Rewind: A Life Without Climbing?


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right here, right now
Topic Author's Original Post - Jan 28, 2013 - 10:50pm PT
Rewind however many years it takes.
Imagine you'd never been introduced to climbing: big fork in the road type hypothetical thought experiment.

Some bases you might tag here:

 Do you think it was inevitable you'd find something else sort of risky to sharpen your teeth on?
 Were you already doing some parallel physical activity, perhaps similar in terms of passion and risk prior to becoming a climber and would you still be doing it instead?
 What would that alternate activity to climbing be in your case?
 Has that [pre-climbing] pursuit evolved to your dis-taste, or diverged from the values which climbing has inculcated within you since you left your earlier path?
 Is it likely whatever your path, that it would be essentially an individualistic one such as climbing?
 Characterize your transition from your prior passion to climbing.

This is a direct query about our innate drives and how we find an outlet for them and what other kinds of things might have met that need for self-expression.

right here, right now
Topic Author's Reply - Jan 28, 2013 - 10:51pm PT

From ages 10 to 13 I was into motorcycle/dirtbike riding. This was the early 70s, literally 1970-1974: the golden era of dirtbike riding when land was more plentiful, gas was cheap and effective incomes hadn't started taking a big hit yet. These were the golden years of Dirtbike Magazine and manufacturers of sleek lightweight machines abounded. There was risk, there was an engagement with the natural environment albeit with a sophisticated tool as an interface. There was a lot of balance and body english, stamina and strength involved. Certainly there was commitment and adrenaline.

In Southern California surfing and motocross were big. On any Sunday, a seminal film about dirt riding, was produced by Bruce Brown who also produced Endless Summer, the breakout surfing film. It was likely I was going to do something individualistic and highly physical. I was intelligent and was going to need something that challenged me on many levels; something I could sink my teeth into.

Lots of people got really busted up riding and racing motorcycles. I was an enthusiastic Grand Prix auto racing spectator at that time as well, because that was my father's passion. Watch Steve McQueen's LeMans to get a really good look at motor racing from that era. Both motorcycle racing and auto racing are blood sports, with the exception of recreational dirtbike riding. But motocross can be pretty nasty. The advent of Supercross really upped the ante and busted up a lot of riders. We don't even have to get into GP bikes. Both the sports were fairly expensive, auto racing almost limited to the rich. The social milieu of those sports is very tribe like and I'd say the bonds are equally strong between people who pursue motorsports to those who pursue climbing. Racing is you, machine, track, and competitor Ö And all your buddies that do it.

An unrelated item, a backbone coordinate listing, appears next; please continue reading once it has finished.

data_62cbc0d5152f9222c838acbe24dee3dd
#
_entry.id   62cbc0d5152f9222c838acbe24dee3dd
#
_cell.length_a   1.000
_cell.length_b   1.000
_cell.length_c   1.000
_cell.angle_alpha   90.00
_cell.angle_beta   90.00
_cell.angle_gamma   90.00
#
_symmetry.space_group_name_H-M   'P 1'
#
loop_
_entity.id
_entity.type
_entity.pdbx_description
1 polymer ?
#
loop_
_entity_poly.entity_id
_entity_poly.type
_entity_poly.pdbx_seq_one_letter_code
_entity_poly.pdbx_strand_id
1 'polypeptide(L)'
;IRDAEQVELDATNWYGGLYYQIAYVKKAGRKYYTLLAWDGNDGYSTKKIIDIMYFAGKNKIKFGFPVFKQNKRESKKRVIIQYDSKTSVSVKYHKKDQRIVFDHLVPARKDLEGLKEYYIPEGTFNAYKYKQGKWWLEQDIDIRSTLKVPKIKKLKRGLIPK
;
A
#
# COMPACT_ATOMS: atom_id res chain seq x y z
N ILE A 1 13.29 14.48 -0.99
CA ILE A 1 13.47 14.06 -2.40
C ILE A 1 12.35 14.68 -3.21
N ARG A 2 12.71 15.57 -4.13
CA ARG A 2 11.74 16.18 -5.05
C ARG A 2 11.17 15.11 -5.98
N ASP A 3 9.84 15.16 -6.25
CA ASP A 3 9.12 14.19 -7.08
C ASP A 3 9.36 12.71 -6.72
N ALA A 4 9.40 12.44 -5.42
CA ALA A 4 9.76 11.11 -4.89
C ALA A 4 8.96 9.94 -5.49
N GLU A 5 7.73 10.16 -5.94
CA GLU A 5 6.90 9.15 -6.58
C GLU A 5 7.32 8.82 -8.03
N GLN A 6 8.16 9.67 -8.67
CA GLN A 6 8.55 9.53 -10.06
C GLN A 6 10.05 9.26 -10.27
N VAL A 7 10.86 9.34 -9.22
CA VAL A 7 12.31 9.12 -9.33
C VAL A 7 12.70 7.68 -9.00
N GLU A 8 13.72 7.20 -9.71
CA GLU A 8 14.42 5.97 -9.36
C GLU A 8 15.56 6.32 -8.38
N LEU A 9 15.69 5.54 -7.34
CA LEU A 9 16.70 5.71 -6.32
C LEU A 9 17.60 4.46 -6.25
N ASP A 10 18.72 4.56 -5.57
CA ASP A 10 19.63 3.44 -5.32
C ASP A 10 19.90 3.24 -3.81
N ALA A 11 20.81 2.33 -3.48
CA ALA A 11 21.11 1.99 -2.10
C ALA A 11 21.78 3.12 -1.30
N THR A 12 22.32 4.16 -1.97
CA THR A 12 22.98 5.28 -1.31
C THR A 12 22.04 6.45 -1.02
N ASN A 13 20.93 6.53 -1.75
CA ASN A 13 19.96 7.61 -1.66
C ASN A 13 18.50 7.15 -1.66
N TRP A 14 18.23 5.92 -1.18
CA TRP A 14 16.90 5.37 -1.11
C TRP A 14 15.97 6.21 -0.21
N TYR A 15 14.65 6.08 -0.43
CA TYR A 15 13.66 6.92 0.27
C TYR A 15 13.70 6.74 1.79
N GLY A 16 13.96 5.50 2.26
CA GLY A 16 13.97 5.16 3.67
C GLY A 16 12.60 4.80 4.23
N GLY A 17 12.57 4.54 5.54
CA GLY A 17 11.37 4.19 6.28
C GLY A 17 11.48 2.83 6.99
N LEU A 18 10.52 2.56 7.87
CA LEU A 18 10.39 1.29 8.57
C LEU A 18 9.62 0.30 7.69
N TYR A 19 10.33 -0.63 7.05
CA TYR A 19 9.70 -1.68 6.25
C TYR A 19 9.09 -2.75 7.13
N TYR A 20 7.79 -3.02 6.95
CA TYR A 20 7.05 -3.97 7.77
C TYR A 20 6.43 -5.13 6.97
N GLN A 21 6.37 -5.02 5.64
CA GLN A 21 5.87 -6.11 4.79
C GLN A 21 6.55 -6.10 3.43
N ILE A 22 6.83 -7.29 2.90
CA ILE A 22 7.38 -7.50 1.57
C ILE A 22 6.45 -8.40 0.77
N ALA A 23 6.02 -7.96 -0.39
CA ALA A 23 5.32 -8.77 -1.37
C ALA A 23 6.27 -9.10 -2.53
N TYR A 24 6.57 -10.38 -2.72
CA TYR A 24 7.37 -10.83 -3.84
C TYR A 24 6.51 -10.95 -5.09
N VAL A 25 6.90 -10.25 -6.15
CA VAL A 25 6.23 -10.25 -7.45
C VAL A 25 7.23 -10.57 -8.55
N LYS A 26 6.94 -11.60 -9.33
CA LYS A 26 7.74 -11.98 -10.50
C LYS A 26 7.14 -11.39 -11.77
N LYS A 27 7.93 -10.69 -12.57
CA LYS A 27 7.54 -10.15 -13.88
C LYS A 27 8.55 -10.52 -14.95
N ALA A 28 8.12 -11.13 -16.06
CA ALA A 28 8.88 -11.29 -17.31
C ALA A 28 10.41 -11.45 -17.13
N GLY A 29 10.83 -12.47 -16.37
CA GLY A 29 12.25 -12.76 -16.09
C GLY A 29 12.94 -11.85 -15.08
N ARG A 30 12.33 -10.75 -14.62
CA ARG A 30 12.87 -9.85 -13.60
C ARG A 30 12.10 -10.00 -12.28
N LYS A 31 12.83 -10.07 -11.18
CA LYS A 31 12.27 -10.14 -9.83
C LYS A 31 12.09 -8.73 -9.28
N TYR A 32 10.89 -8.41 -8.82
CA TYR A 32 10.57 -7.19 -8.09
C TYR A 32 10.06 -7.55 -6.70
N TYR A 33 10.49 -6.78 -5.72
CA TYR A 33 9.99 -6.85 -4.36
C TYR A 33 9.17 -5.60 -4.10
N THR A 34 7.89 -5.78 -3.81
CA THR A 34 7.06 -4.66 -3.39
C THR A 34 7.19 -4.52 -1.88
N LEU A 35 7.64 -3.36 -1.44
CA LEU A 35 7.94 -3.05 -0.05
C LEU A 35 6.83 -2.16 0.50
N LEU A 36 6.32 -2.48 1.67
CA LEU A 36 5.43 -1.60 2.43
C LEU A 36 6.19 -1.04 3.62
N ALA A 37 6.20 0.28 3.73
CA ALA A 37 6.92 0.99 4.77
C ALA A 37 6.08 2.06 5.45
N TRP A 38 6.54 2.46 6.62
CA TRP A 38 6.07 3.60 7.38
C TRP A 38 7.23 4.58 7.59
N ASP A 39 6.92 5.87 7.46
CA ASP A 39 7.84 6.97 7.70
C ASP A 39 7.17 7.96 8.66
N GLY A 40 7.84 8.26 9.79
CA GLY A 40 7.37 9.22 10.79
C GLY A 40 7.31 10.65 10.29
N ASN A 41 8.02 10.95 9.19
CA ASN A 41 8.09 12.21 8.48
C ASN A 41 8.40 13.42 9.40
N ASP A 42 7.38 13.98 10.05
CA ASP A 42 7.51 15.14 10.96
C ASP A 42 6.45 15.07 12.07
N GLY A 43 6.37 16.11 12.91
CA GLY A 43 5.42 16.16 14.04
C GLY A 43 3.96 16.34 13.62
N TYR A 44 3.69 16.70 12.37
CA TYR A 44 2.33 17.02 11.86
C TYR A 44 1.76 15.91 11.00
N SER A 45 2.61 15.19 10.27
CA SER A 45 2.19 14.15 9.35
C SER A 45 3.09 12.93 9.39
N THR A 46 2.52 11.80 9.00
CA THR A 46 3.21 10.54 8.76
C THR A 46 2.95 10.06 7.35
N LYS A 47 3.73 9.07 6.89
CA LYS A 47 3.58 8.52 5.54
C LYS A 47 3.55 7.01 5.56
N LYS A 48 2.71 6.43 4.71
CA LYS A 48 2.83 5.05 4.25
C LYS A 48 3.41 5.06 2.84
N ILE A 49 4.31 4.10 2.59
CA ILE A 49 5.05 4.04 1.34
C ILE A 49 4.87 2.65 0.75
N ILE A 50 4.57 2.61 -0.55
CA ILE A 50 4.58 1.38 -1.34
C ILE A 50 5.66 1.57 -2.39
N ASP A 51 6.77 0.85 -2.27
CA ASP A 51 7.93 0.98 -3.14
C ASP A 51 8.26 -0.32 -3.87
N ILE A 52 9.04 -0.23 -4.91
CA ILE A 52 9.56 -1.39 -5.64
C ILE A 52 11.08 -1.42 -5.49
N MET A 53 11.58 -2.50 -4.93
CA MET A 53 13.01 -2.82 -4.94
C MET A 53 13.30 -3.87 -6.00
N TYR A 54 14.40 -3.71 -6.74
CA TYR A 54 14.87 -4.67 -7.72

I was never going to be a team sports player. As a young teenager I didn't really have access to money. We essentially invented bicycle motocross, mimicking real motorcycles with our Schwinn Stingrays. Motorsports, although individualistic, could be considered to be antithetical to wilderness activities. Was it an unlikely transition? I don't know. I'm still a motorsports enthusiast and yes I believe in global warming. Cognitive dissonance? Not sure about that!

I transitioned to climbing at 13 in 1974 and quite simply it may be only because I had easier access to it and it clicked with me very quickly. The patriarch of my father's group of friends, Dave Fitzpatrick, who had land out in the desert and provided something of a locus for all of us to participate, died New Year's Eve, 1973/1974. Essentially our group of riders disbanded. My childhood friend, Doug Munoz, had access to climbing through the Boy Scouts. Very little in terms of machinery to break and maintain I thought. You could do it on the cheap cheap. Most racers are half part mechanic and half part racer. Climbing is much less encumbered by mechanical necessity. Perhaps my natural abilities were spurred by the aggressive physicality provided by riding dirt bikes. Lots of forearm conditioning happening there! Plenty of fear to manage!

Perhaps, alternatively I would've stuck with the riding, become a landscape architect, Gotta have real cash to do the motorsports gig, Ö so I would likely not have really chewed off anything so big and all-consuming as rockclimbing, guiding full-time and so forth. Maybe I wouldn't have been as dedicated to anyone thing: more well-rounded as they say. Frankly it's hard for me to imagine. I never wanted a family. I was free to throw the dice. That's how I got here!

How about you?

Trad climber
Is that light the end of the tunnel or a train?
Jan 29, 2013 - 12:10am PT
I must think before I post because this IS a serious matter.

Boulder climber
Somewhere on 395
Jan 29, 2013 - 12:20am PT
I was also into dirt bike riding. Late sixties/early seventies, every Sunday was spent at Indian Dunes out by Magic Mountain.
Got into hiking, the climbing
Got into mountain biking in the mid eighties( but continued climbing).
As I've gotten older(59), I find myself interested in ww kayaking

edited to add, was never into team sports. I did run cross country while a freshman in high school.

Trad climber
AKA Dwain, from Apple Valley, Ca. and Vegas!
Jan 29, 2013 - 12:36am PT
I've never had a life without climbing.
I'd have to rewind to 4 years old when I took my first
fall climbing the rock terrace in back of our house in Japan.

right here, right now
Topic Author's Reply - Jan 29, 2013 - 12:44am PT
Indian Dunes. We have that in common.